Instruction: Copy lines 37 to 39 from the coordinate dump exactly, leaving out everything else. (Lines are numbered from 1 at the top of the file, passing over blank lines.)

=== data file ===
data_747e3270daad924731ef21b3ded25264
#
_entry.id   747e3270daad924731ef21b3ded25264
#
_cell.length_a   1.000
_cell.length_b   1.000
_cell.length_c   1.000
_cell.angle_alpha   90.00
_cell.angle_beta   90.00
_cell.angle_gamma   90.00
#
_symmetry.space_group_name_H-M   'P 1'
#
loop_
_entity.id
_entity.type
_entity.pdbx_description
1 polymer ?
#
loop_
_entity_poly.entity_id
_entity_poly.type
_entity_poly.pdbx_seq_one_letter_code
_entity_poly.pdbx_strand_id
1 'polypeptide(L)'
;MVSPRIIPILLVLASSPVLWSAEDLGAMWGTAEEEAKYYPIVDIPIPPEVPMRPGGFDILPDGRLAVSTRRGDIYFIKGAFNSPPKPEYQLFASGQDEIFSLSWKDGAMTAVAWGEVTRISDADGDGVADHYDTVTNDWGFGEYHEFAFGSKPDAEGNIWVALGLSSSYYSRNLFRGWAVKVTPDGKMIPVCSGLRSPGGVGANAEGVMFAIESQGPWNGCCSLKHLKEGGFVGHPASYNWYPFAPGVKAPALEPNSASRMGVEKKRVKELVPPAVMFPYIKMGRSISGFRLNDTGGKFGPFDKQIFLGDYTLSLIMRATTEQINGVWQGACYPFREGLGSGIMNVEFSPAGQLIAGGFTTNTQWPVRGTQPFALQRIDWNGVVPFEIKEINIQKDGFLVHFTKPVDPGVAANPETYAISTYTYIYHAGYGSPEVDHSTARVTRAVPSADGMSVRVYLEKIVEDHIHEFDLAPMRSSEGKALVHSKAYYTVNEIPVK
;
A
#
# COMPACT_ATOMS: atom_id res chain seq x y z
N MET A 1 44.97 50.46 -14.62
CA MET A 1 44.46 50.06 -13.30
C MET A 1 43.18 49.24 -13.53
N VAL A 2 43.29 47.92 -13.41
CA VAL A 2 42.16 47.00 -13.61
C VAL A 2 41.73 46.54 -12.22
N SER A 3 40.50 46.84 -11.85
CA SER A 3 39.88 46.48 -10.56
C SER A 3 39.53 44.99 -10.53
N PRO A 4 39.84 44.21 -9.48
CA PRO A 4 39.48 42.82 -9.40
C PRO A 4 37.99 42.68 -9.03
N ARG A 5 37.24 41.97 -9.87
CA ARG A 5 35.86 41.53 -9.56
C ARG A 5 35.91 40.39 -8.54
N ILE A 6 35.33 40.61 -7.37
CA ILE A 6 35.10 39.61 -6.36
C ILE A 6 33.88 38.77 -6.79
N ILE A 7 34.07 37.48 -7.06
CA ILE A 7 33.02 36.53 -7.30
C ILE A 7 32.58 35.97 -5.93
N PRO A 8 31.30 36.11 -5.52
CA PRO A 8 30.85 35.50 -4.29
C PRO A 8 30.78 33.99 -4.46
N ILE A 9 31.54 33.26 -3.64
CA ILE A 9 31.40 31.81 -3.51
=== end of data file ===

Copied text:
N SER A 3 40.50 46.84 -11.85
CA SER A 3 39.88 46.48 -10.56
C SER A 3 39.53 44.99 -10.53